There were frauds as people like taking advantage of one another. “Participants” in these communities were really investors and they were pumping and dumping for most of 2017 and 2018. I have an article on my LinkedIn page titled “Why 98% of ICOs are going to fail”. I posted this in November of 2017 at the time when Bitcoin was around 15-16k USD in value and right now it is around 5k. And people refused to believe that they were gambling.

It turns out for 2017 and 2018 for ICOs, people were gambling or were taken by fraud. So I’m not really concerned about what really to look for in an ICO, It’s what do I need to look in a business which is going to do good to give me a return on my investment.

 

8. What are your views about the STO market? How are STOs different from regular securities?

When we talk about STOs or Securitiezed token offerings, again this is crowdfunding. I encourage everyone to follow the Crowdfunding Professionals Association to learn more about the Ins and Outs of crowdfunding.  Crowdfunding is crowdfunding, it doesn’t matter if you call them ICOs or STOs. When you do crowdfunding, you are soliciting lots of people or crowd and say “Hey! Invest in my hopes, dreams and aspirations”.

So with STOs, the only difference is that you are offering tokens and these tokens represent equity, the debt or the royalty that you’re otherwise entitled to. So, the token representing the security, the equity or debt isn’t new. You simply digitized the stock certificate with a token. So when you hear someone doing a STO, they’re doing crowdfunding.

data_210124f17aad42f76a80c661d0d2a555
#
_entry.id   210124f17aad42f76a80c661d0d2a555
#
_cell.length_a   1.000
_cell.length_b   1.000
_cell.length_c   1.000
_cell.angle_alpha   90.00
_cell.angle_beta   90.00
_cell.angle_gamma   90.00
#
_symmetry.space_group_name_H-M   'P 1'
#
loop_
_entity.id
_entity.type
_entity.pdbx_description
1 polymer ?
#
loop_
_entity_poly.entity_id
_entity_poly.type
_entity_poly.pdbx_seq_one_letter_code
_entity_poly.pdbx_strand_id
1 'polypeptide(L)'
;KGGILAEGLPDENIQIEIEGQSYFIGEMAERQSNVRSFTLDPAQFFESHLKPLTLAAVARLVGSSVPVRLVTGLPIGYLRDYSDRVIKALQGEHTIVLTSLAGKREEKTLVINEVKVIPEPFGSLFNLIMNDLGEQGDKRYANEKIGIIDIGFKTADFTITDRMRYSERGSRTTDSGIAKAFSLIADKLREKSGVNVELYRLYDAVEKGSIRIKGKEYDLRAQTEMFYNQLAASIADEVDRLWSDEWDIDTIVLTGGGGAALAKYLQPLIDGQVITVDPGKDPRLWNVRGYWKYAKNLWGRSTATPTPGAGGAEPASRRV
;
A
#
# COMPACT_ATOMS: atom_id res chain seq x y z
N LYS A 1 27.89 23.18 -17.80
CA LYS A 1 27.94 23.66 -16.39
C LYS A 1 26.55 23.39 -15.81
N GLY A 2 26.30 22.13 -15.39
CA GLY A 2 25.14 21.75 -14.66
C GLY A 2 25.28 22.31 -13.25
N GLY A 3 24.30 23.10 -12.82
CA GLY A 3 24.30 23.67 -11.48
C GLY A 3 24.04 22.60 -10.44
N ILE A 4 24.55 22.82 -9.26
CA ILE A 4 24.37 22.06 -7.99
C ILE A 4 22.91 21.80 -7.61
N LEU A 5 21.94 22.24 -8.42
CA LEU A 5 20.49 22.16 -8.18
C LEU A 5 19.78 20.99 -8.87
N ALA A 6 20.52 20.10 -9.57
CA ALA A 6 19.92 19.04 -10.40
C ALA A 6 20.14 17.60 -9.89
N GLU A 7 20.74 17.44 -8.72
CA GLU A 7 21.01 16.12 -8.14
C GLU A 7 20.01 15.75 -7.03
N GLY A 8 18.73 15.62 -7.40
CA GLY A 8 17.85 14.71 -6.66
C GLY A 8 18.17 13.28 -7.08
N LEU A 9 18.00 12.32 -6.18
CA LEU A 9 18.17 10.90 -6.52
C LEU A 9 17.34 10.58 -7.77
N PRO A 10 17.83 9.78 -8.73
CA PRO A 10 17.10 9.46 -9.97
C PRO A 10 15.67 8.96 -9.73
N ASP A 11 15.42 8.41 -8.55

The other thing to keep in mind when people are offering you tokens, currently, this is November 2018, there are no secondary exchanges that make buying/selling and trading of these tokens faster. This is always something that the STOs claim is happening because the theory of tokens is that they’ll add liquidity to the market. Where is this marketplace for liquidity for tokens at? Right now it doesn’t exist. Will it exist? Yes, probably by Q3 of 2019, you’ll see some actual exchanges are token marketplace. Prior to that, nothing’s going to happen, and remember, whenever you’re dealing with any type of security, there’s typically a lockup of at least 12 months if not longer.

 

9. What shortcomings do you see in the current Blockchain space? What are some suggestions to overcome them?

Really, when we talk about the shortcomings in the blockchain space, there are not any shortcomings per se. It is an emerging field, we touched upon this briefly, people these days are very impatient. The wonderful thing about transformation called blockchain is that it is the first time in human history that digital transformation has been social. 

So, when the internet was rolled out in the early 90s, we couldn’t do anything about it. There was no social media. When the Dot com bubble happened in 2001 again there was no social media. We couldn’t be part of this conversation when the smart phones came out, when the cloud was deployed. The normal everyday person couldn’t be engaged in this process of thinking through and iterating about this new technology.

But, with blockchain, each of us can get on Twitter, WhatsApp, Instagram, WeChat, Telegram etc. and talk about blockchain and how would we use it in the iteration of this chapter of digital transformation.

Blockchain is transformative because for the first time it is a global social conversation that can be had. So, Im not really worried about the pace of blockchain or is there any shortcomings, we’re discovering blockchain as an ecosystem at a record pace that we’ve never been able to do before in human history.

 

10. Any last motivational words from you Samson?

Investors aren’t there to help you, investors are there to make money. As a by product, they will help grow and build your business if it makes them money. If it enables them to hit their ROI. So keep this in mind if you’re looking for investor money, they’re not actually there to help you.

If making money requires helping your business, they’ll do it. If selling your business or removing you as the CEO makes them money, they will do that as well. I believe that the stat is 56% of the founders aren’t in the businesses they found 18 months after accepting VC money, might be a little bit higher.